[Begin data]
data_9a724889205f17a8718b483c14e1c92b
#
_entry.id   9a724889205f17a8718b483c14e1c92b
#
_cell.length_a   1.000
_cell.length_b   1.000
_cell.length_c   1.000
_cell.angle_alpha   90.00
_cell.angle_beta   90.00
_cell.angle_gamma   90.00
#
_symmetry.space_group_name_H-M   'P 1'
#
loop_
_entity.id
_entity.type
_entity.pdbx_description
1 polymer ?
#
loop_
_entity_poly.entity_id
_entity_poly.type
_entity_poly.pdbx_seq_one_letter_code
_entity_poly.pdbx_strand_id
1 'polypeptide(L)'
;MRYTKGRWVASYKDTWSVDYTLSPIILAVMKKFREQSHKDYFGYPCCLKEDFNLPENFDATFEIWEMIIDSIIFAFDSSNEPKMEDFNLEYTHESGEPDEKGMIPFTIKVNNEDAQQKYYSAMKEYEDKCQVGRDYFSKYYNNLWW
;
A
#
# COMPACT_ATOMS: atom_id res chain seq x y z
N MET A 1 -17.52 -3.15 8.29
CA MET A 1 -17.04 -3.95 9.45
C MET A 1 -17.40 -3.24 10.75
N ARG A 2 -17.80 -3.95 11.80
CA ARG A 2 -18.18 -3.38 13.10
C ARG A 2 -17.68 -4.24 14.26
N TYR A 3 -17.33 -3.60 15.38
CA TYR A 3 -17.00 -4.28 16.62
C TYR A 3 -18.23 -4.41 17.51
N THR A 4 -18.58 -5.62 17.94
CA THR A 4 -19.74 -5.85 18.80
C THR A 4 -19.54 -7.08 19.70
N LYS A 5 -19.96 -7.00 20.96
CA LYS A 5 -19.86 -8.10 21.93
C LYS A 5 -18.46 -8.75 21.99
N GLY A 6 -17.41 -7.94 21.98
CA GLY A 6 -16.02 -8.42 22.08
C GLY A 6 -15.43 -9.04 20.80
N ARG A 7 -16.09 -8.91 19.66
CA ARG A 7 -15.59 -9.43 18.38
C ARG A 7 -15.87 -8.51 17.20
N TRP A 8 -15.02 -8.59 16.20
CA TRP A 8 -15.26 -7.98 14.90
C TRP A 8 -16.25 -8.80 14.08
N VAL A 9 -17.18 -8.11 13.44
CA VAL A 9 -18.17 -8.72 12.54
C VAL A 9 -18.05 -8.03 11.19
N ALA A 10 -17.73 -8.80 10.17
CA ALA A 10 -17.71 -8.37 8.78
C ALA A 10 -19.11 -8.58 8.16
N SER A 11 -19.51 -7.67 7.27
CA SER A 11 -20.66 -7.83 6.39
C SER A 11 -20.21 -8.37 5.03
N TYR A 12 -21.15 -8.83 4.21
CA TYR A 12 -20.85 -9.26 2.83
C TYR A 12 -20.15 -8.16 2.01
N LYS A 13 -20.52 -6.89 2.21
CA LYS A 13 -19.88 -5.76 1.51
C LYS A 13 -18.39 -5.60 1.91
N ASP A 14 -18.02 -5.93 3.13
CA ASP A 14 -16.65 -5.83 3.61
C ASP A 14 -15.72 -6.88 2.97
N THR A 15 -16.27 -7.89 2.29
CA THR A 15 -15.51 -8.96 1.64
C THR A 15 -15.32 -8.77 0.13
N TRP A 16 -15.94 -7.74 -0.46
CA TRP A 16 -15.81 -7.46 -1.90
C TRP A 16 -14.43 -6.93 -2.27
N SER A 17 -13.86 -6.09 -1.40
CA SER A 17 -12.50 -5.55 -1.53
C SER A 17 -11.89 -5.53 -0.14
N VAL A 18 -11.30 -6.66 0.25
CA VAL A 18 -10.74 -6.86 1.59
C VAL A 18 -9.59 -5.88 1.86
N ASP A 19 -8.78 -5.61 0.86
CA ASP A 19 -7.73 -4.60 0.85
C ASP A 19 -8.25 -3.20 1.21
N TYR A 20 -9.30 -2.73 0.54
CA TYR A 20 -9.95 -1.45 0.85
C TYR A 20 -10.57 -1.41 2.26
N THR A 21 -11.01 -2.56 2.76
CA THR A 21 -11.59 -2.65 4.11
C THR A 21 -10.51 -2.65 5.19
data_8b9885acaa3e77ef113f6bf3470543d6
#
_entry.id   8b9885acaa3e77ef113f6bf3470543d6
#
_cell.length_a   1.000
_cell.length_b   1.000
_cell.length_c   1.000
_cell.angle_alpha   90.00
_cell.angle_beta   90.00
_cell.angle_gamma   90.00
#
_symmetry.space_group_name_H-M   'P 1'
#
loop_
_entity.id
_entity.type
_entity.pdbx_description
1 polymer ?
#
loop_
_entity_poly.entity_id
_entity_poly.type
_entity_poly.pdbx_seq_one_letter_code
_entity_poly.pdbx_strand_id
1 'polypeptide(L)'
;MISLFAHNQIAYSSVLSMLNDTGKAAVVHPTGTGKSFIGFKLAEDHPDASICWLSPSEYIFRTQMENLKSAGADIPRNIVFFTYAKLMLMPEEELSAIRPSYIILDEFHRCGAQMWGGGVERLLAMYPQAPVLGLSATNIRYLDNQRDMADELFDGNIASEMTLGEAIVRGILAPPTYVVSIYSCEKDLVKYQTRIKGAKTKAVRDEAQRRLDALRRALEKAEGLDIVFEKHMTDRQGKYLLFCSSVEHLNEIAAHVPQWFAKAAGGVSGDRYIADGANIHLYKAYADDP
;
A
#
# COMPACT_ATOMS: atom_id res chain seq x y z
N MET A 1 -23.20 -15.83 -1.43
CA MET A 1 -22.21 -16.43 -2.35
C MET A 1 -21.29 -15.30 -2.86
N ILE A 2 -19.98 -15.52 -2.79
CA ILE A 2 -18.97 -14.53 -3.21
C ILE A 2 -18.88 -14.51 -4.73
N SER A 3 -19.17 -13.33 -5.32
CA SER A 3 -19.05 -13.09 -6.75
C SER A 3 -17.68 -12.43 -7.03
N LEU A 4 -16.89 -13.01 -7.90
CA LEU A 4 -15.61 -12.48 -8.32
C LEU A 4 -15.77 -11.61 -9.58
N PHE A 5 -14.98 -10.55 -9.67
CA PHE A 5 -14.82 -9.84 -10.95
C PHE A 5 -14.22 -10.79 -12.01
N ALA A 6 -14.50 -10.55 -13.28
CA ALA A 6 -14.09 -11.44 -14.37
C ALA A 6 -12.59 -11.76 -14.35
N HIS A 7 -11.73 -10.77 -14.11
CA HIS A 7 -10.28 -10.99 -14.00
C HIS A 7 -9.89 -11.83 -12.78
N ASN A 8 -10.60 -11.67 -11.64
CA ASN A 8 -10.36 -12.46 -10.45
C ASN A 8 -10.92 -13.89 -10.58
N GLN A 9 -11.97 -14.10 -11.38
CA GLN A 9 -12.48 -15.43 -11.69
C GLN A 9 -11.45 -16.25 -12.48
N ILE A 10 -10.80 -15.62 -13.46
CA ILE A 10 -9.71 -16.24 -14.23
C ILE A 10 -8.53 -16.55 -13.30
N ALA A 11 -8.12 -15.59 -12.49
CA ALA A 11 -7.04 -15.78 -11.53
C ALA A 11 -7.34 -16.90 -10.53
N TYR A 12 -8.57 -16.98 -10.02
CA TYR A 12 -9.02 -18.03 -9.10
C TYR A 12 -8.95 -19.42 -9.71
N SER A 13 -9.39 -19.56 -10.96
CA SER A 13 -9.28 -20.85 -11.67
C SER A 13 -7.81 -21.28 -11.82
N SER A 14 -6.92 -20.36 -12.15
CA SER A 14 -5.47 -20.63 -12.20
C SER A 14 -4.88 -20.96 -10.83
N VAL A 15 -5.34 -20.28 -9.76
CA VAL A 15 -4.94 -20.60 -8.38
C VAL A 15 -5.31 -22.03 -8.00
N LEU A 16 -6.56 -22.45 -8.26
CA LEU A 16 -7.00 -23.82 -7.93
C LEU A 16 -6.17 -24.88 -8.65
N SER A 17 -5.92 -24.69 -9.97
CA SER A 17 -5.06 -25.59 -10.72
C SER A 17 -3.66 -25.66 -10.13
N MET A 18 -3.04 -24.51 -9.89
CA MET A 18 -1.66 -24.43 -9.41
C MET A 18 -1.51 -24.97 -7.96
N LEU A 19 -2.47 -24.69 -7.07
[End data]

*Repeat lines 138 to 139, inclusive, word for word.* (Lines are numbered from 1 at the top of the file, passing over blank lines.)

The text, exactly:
C PHE A 5 -14.22 -10.79 -12.01
N ALA A 6 -14.50 -10.55 -13.28